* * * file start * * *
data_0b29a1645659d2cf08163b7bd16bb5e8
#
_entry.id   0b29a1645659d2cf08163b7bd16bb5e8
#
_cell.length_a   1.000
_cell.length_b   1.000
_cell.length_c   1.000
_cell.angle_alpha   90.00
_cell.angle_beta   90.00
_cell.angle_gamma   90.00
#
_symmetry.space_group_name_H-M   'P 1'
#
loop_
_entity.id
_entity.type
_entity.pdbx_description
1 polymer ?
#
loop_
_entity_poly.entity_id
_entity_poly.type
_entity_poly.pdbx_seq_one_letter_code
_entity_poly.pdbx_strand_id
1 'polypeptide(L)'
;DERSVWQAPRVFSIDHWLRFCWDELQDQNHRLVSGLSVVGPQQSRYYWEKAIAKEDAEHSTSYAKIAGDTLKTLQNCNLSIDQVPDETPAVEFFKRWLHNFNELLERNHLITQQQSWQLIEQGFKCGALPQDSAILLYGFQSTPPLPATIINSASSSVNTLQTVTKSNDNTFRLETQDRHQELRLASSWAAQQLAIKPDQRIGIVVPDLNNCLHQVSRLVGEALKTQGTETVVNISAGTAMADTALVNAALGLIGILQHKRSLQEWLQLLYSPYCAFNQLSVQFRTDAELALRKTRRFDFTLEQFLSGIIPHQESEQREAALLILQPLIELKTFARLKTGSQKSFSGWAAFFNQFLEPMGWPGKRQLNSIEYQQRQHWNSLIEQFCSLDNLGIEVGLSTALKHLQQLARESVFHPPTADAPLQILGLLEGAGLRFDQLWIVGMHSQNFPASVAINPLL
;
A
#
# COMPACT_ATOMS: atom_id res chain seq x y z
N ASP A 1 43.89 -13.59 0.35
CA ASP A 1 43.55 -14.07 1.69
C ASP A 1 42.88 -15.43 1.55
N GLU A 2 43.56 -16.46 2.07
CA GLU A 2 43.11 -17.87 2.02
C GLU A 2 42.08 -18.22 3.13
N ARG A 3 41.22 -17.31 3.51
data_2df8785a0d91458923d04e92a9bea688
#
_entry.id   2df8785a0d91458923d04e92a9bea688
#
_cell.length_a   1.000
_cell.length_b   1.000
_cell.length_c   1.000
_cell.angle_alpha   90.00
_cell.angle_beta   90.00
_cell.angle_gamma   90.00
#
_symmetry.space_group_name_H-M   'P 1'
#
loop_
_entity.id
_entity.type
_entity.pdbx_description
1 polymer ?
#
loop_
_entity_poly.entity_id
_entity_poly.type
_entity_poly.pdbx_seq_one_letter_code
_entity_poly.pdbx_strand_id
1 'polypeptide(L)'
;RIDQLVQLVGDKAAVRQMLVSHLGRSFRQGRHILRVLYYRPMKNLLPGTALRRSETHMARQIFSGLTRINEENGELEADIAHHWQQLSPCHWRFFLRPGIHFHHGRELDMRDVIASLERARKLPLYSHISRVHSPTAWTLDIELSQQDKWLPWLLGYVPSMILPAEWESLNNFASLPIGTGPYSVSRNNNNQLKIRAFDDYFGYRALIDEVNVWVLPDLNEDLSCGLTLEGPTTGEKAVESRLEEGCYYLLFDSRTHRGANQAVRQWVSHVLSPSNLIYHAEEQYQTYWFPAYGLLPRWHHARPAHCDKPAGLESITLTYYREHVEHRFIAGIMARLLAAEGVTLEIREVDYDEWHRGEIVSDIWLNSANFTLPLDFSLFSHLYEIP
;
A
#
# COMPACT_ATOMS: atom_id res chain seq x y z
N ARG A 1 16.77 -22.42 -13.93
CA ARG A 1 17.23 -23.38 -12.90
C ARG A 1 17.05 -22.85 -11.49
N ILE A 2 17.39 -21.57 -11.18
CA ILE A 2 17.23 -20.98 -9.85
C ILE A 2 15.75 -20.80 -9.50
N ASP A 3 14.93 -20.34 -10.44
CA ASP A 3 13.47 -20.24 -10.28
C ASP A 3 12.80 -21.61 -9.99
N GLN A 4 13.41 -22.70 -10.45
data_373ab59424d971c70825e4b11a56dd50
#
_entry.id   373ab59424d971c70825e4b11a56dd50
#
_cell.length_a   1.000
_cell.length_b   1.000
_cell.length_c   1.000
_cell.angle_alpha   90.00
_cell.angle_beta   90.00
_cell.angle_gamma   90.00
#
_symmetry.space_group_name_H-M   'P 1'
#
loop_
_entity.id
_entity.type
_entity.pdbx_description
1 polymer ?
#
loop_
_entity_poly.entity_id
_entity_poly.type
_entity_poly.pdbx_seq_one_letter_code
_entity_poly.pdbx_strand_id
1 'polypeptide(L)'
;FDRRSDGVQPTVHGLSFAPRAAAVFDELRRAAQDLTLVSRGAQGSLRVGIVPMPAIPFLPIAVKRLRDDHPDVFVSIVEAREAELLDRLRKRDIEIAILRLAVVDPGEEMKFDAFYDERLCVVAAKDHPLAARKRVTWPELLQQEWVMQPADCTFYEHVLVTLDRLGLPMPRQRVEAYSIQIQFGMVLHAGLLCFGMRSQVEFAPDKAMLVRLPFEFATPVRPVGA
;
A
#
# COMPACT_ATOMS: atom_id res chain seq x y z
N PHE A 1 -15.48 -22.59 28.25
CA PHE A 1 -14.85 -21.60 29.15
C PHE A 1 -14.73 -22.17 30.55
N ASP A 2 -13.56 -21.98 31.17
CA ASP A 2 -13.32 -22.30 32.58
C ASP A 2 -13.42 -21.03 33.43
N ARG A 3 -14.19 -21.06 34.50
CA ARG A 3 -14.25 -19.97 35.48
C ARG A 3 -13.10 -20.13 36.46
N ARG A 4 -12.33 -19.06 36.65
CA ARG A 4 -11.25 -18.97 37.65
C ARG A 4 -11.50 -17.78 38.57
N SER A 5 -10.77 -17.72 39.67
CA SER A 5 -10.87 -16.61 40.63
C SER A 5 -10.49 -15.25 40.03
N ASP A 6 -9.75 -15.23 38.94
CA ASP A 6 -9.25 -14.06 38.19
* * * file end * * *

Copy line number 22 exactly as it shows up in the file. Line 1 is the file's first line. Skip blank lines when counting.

_entity_poly.type